As for The Dream of Scipio, he could not have picked a worse book for addressing his interest in love. It’s a Boethian text where “the moon is connected to the tides, the solar system is connected to the hip bone…” (TG).

Consistent with the narrator’s evasion of responsibility and things simply happening, the book is summarized, with no perspective or processing. Authority and subjectivity seem to be at issue again, and perhaps the text is distorted in the retelling.

The book instigates his dream. He must take it from there, once he’s rewarded with an experience. (The guide disappears.)

The Dream Vision:

The gates signify divided will? “Daunger.”
A generic garden of delight, but questioned, undercut, made to seem unnatural and distorted.
At the Temple of Venus he observes voyeuristically. But he does nothing with his experience. What should he have realized?

The mention of “north-north-west” (117) is an astronomical problem and has become an enigma.

Cytherea, thow blysful lady swete,
That with thy fyrbrond dauntest whom the lest
And madest me this sweven for to mete,
Be thow myn helpe in this, for thow mayst best!
As wisly as I sey the north-north-west,
Whan I began my sweven for to write,
So yif me myght to ryme, and endyte!

Venus, you blissful lady sweet,
Who with your firebrand conquer whom you like
And made me this dream to have,
Be my help in this, for you may best!
As wisely as I saw you north-north-west,
When I began my dream for to write,
So give me strength to rhyme, and write.

Note on NNW: “The meaning has been much debated, since Venus is never seen from London as far to the north as north-north-west. It may mean ‘not at all,’ or in an unconventional, oblique way.'”
Bah. I seem to remember someone speculating that the direction would work from somewhere in Italy — the problem then being that Chaucer was in Italy years earlier than the suspected date of this poem. But everything is uncertain behind a somewhat Stratfordian-like orthodoxy in this field of Chaucer Studies too. Interestingly, the same enigma occurs in Shakespeare’s use of the directional: Hamlet’s claim to be “but mad north-north-west” (II.ii.378). It may also have been of interest to Shakespeare that “Wille” is Cupid’s daughter (214).

Nature and Parliament:

In The Romance of the Rose, Nature argues for fornication. Here, Nature’s qualities are what?

The Valentine’s Day business is not found packaged like this before Chaucer (PF, CMars). Chaucer seems to have invented the lore that birds choose their mates on Valentine’s Day. (In the four volumes of the Paston Letters, Mrs. Paston writes a letter to a prospective son-in-law, hinting about Monday being St. Valentine’s Day.)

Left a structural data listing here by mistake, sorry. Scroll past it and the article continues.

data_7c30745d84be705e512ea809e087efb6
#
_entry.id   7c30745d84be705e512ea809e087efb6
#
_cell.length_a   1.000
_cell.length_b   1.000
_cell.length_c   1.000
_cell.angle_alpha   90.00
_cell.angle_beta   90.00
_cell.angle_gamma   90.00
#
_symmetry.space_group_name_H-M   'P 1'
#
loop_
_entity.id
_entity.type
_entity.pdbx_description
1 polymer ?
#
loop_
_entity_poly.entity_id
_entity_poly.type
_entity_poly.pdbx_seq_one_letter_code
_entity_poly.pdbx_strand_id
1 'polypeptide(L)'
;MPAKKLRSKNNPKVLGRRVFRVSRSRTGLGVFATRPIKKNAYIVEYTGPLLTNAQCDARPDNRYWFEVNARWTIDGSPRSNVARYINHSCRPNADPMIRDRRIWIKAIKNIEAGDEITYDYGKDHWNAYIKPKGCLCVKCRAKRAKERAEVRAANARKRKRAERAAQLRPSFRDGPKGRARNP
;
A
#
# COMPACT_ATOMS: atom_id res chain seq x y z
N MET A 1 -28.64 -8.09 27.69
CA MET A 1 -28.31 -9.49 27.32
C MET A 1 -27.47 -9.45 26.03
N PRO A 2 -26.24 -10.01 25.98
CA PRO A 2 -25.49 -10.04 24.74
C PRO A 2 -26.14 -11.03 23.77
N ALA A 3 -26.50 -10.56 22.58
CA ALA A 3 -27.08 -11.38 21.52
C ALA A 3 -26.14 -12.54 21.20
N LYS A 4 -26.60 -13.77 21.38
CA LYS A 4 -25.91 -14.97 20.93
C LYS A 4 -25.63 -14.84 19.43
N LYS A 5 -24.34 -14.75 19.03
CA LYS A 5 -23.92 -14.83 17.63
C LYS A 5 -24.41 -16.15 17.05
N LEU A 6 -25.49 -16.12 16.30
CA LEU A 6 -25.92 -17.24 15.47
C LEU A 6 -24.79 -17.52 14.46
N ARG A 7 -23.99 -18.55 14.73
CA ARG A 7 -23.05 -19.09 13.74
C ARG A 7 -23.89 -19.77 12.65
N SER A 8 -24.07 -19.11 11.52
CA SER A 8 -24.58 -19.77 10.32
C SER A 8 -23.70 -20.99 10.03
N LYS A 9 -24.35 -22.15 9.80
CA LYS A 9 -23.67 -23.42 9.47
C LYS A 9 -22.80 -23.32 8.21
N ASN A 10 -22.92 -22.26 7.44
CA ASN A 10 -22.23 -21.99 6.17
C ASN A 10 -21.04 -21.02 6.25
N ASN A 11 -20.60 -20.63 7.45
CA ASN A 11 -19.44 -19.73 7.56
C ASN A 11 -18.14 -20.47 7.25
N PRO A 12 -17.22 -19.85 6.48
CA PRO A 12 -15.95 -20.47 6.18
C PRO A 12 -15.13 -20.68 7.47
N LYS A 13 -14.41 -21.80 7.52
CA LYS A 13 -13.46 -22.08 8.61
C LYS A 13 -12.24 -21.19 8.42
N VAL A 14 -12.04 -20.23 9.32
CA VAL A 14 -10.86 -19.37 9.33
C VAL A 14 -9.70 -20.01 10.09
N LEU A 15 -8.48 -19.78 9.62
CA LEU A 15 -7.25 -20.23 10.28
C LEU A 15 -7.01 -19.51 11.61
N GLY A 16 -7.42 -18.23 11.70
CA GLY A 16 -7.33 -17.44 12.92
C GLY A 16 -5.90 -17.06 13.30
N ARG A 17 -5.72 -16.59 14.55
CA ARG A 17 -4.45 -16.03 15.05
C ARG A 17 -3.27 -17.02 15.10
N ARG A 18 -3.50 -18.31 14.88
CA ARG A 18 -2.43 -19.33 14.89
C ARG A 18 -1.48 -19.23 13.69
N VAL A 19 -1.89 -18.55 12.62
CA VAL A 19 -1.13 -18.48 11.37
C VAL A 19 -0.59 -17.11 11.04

The debate of three. Who should win? Is the first eagle too idealizing? Does he want her for a lady, not a mate? Rhetoric gets in the way. Favoritism (390f, 442f)?

Opinions are rendered.

Is it a relevant debate question?
How is this anyone’s business? How does our opinion matter?
(Compare poll shows on whether the populace believes Elvis is alive or the call-in-you-vote PBS special hosted by Peter Ustinov concerning who was Jack the Ripper. On Family Feud, “What is the most important thing in life?” “A new car!” “Good answer! Good answer!” “We’re looking for a new car….” Ding ding ding. “The number one answer!”
Voting does not make it true. Democracy in action is not always relevant.)


Perhaps we’re supposed to see the futility of attempts to make rational arguments — all are motivated by desire, will, motes in eyes. All argue passionately, not rationally — the “foule” side of human nature?

An odd partial resolution takes place in that the other birds mate and sing. One cannot wait around forever for the larger issues (or authorities) to resolved themselves first and then expect a trickle-down order. One must get on with it. Act, don’t shilly-shally. (It would be imprudent to assume that nuclear testing is murdering the planet; we must wait until all the facts are in. There’s no proof that slaughter is painful to animals; more tests need to be done.)

The last stanza: birds go off and mate. (They have the last word in the dream vision.)
The narrator is left with books. He misses the point, and always will, turning to more books.

Now we will go home and read our next work on love….

For more commentary in the form of a formal paper on The Parliament of Fowls and the issue of conflicting authorities, see this.